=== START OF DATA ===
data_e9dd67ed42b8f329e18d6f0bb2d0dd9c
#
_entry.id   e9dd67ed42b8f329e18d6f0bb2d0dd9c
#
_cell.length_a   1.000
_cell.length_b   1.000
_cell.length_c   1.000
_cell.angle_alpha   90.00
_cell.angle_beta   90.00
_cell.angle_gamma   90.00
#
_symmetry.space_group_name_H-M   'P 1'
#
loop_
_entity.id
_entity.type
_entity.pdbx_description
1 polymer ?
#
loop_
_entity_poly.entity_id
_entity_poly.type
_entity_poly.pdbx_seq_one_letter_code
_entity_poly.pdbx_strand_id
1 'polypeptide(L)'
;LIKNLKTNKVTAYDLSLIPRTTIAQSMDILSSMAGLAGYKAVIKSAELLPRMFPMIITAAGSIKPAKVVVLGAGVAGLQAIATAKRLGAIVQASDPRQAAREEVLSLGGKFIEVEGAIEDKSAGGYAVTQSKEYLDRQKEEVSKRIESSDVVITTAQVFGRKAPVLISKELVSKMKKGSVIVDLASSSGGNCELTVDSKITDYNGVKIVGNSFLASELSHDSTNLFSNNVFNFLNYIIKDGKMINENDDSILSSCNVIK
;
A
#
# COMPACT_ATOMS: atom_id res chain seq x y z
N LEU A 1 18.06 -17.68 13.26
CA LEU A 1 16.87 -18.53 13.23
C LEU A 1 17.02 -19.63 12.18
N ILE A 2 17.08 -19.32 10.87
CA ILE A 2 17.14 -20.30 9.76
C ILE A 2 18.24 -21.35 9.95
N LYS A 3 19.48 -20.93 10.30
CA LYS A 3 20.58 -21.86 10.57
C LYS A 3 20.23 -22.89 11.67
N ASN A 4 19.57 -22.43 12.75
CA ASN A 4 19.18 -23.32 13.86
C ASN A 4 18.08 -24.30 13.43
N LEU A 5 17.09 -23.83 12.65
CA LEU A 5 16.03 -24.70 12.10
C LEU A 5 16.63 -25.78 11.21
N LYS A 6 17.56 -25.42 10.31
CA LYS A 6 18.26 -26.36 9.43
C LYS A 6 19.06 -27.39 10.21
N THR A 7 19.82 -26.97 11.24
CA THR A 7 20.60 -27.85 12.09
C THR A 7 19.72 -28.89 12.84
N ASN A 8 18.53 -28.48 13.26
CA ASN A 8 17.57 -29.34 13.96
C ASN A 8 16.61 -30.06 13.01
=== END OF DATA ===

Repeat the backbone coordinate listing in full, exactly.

data_e9dd67ed42b8f329e18d6f0bb2d0dd9c
#
_entry.id   e9dd67ed42b8f329e18d6f0bb2d0dd9c
#
_cell.length_a   1.000
_cell.length_b   1.000
_cell.length_c   1.000
_cell.angle_alpha   90.00
_cell.angle_beta   90.00
_cell.angle_gamma   90.00
#
_symmetry.space_group_name_H-M   'P 1'
#
loop_
_entity.id
_entity.type
_entity.pdbx_description
1 polymer ?
#
loop_
_entity_poly.entity_id
_entity_poly.type
_entity_poly.pdbx_seq_one_letter_code
_entity_poly.pdbx_strand_id
1 'polypeptide(L)'
;LIKNLKTNKVTAYDLSLIPRTTIAQSMDILSSMAGLAGYKAVIKSAELLPRMFPMIITAAGSIKPAKVVVLGAGVAGLQAIATAKRLGAIVQASDPRQAAREEVLSLGGKFIEVEGAIEDKSAGGYAVTQSKEYLDRQKEEVSKRIESSDVVITTAQVFGRKAPVLISKELVSKMKKGSVIVDLASSSGGNCELTVDSKITDYNGVKIVGNSFLASELSHDSTNLFSNNVFNFLNYIIKDGKMINENDDSILSSCNVIK
;
A
#
# COMPACT_ATOMS: atom_id res chain seq x y z
N LEU A 1 18.06 -17.68 13.26
CA LEU A 1 16.87 -18.53 13.23
C LEU A 1 17.02 -19.63 12.18
N ILE A 2 17.08 -19.32 10.87
CA ILE A 2 17.14 -20.30 9.76
C ILE A 2 18.24 -21.35 9.95
N LYS A 3 19.48 -20.93 10.30
CA LYS A 3 20.58 -21.86 10.57
C LYS A 3 20.23 -22.89 11.67
N ASN A 4 19.57 -22.43 12.75
CA ASN A 4 19.18 -23.32 13.86
C ASN A 4 18.08 -24.30 13.43
N LEU A 5 17.09 -23.83 12.65
CA LEU A 5 16.03 -24.70 12.10
C LEU A 5 16.63 -25.78 11.21
N LYS A 6 17.56 -25.42 10.31
CA LYS A 6 18.26 -26.36 9.43
C LYS A 6 19.06 -27.39 10.21
N THR A 7 19.82 -26.97 11.24
CA THR A 7 20.60 -27.85 12.09
C THR A 7 19.72 -28.89 12.84
N ASN A 8 18.53 -28.48 13.26
CA ASN A 8 17.57 -29.34 13.96
C ASN A 8 16.61 -30.06 13.01